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Juveniled Justice System Structure & Process
Juveniles Tried as Adults
Q: Are transfer (waiver) laws the only laws that enable states to impose adult sanctions on juvenile offenders?
A: Most states have multiple ways to impose adult sanctions on offenders of juvenile age.

Provisions for imposing adult sanctions, 2015

          Judicial waiver          
 Blended sentencing 
Discretionary Presumptive Mandatory Juvenile Criminal

Number of states 47 15 14 15 29 25 36 14 21

Alabama X X X
Alaska X X X X
Arizona X X X X X

Arkansas X X X X X
California X X X X X X X
Colorado X X X X X X X

Connecticut X X X X X X
Delaware X X X X X
District of Columbia X X X X

Florida X X X X X
Georgia X X X X X
Hawaii X X

Idaho X X X X
Illinois X X X X X X X
Indiana X X X X X

Iowa X X X X X
Kansas X X X X
Kentucky X X X X

Louisiana X X X X
Maine X X X
Maryland X X X X

Massachusetts X X X
Michigan X X X X X
Minnesota X X X X X

Mississippi X X X X
Missouri X X X
Montana X X X X

Nebraska X X X X
Nevada X X X X X
New Hampshire X X X

New Jersey X X X
New Mexico X X X
New York X X

North Carolina X X X X
North Dakota X X X X
Ohio X X X X

Oklahoma X X X X X X
Oregon X X X X
Pennsylvania X X X X X

Rhode Island X X X X X
South Carolina X X X
South Dakota X X X X

Tennessee X X X
Texas X X X
Utah X X X X

Vermont X X X X X
Virginia X X X X X X
Washington X X X

West Virginia X X X
Wisconsin X X X X X
Wyoming X X X

Note: Table information is as of the end of the 2015 legislative session.
  • All States have provisions for trying certain juveniles as adults in criminal court. This is known as transfer to criminal court. There are three basic transfer mechanisms: judicial waiver, statutory exclusion, and concurrent jurisdiction.
  • In states with a combination of provisions for transferring juveniles to criminal court, the exclusion, mandatory waiver, or concurrent jurisdiction provisions generally target the oldest juveniles and/or those charged with the most serious offenses, whereas younger juveniles and/or those charged with relatively less serious offenses may be eligible for discretionary waiver.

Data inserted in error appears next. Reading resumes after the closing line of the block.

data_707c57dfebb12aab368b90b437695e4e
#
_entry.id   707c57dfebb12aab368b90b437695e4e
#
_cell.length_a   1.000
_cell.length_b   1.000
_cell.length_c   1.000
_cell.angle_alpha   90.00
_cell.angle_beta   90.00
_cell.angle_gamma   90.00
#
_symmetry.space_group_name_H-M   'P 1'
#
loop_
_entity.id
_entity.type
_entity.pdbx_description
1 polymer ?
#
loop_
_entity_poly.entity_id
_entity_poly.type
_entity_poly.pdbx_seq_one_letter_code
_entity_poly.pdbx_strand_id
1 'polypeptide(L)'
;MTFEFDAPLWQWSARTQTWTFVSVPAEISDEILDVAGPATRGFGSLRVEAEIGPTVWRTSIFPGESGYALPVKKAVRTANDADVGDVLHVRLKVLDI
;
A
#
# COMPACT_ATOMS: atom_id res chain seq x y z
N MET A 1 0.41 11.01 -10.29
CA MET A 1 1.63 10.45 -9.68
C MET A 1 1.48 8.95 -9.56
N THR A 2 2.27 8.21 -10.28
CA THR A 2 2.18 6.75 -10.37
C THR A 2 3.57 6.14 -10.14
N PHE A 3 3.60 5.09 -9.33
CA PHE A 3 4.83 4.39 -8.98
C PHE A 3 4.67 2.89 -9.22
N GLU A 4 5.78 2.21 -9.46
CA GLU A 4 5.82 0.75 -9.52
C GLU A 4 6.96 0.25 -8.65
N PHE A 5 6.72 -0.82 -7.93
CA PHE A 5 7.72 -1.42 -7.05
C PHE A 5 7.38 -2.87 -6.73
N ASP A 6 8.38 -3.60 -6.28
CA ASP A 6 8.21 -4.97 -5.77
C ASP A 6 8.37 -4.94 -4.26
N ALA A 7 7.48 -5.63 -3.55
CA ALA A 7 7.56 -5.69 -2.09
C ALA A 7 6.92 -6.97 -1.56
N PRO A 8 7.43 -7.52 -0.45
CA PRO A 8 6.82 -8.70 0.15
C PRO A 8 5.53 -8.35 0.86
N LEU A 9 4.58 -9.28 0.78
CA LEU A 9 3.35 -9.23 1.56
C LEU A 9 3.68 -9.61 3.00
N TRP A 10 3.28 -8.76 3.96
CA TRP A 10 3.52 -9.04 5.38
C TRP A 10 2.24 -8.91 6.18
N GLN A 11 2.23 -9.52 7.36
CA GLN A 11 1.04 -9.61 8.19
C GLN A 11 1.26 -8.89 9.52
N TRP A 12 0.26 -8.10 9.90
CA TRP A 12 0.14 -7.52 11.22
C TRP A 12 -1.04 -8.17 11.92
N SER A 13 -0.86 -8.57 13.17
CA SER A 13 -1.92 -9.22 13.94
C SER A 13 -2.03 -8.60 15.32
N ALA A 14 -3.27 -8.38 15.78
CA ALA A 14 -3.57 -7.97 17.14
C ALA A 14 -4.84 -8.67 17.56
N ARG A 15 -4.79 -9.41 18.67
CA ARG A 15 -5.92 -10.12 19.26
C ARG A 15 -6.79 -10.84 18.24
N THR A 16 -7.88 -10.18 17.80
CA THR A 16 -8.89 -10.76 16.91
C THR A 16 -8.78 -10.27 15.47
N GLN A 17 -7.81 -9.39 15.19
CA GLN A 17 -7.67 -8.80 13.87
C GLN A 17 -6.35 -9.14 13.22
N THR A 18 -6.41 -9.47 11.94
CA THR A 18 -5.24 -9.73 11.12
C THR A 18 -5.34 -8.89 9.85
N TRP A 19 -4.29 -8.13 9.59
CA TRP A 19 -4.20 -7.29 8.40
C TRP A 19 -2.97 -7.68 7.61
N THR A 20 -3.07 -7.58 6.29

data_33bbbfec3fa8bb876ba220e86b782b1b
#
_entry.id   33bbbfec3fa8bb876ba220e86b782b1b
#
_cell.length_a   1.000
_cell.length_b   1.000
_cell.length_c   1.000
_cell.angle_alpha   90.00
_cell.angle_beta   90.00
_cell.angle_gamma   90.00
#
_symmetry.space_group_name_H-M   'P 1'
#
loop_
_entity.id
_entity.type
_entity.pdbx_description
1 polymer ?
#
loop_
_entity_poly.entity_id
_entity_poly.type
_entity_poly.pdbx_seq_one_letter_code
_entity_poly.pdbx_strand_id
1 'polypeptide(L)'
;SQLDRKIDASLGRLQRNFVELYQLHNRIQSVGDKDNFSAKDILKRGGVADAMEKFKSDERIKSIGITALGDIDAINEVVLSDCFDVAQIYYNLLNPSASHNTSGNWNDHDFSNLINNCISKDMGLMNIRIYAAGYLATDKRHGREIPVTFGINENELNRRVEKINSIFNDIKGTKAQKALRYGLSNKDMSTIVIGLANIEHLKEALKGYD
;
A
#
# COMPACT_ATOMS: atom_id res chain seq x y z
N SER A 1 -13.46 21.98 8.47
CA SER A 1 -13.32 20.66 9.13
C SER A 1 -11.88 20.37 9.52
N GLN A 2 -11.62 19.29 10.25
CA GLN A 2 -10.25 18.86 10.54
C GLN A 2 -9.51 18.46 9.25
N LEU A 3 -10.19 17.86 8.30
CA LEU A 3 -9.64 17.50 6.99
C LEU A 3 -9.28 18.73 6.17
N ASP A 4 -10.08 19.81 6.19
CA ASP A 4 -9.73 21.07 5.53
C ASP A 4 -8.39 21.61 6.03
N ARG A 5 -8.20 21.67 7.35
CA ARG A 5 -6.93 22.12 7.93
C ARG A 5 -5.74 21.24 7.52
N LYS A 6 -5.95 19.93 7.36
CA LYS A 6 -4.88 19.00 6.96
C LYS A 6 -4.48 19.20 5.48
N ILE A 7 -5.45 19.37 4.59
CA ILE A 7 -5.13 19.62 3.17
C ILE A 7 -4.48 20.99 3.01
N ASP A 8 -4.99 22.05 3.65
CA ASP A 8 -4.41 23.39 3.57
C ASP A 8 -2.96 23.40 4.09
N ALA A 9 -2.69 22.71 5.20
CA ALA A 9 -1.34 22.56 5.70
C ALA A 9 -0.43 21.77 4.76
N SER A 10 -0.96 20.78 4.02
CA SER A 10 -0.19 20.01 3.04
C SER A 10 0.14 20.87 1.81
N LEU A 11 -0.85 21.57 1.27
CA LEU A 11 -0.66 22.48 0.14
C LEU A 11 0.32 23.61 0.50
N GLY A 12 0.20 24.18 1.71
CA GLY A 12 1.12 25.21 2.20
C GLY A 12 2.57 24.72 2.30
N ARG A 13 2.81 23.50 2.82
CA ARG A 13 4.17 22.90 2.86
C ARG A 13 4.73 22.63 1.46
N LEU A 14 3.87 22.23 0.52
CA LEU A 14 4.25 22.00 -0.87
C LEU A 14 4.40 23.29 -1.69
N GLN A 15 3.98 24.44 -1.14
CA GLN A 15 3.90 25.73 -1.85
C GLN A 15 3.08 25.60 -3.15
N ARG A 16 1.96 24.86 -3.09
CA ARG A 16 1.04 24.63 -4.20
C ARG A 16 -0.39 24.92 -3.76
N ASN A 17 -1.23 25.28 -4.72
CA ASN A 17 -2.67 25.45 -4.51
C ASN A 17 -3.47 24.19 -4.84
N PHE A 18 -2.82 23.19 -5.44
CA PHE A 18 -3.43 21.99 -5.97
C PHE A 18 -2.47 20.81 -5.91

• Under judicial waiver provisions the juvenile court judge has the authority to waive juvenile court jurisdiction and transfer the case to criminal court.
  • With concurrent jurisdiction, original jurisdiction for certain cases is shared by both criminal and juvenile courts, and the prosecutor has discretion to file such cases in either court. This type of transfer is also known as prosecutorial waiver, prosecutor discretion, or direct file.
  • Under statutory (or legislative) exclusion provisions, State statutes exclude certain serious, violent, or repeat juvenile offenders from juvenile court jurisdiction. In most States, statutory exclusion provisions are limited by age, offense, and/or prior court history criteria.
  • Blended sentencing laws address the correctional system (juvenile or adult) in which certain offenders of juvenile age will be sanctioned. Such statutes can be placed into two general categories: juvenile court blended sentencing and criminal court blended sentencing.
  • With juvenile court blended sentencing, the juvenile court has the authority to impose adult criminal sanctions on certain juvenile offenders. The majority of such laws authorize the juvenile court to combine a juvenile disposition with a criminal sentence that is suspended. If the youth successfully completes the juvenile disposition, the criminal sanction is not imposed. If, however, the youth does not cooperate or fails in the juvenile sanctioning system, the adult criminal sanction is imposed.
  • Criminal blended sentencing provisions allow criminal courts to sentence certain transferred juveniles to sanctions otherwise available only to offenders handled in juvenile court. As with juvenile blended sentencing, the juvenile disposition may be conditional -- the suspended criminal sentence is intended to ensure good behavior. Criminal court blended sentencing gives juveniles prosecuted in criminal court one last chance at a juvenile disposition, thus mitigating the effects of transfer laws (at least in individual cases).

Internet citation: OJJDP Statistical Briefing Book. Online. Available: http://www.ojjdp.gov/ojstatbb/structure_process/qa04115.asp?qaDate=2015. Released on March 27, 2017.


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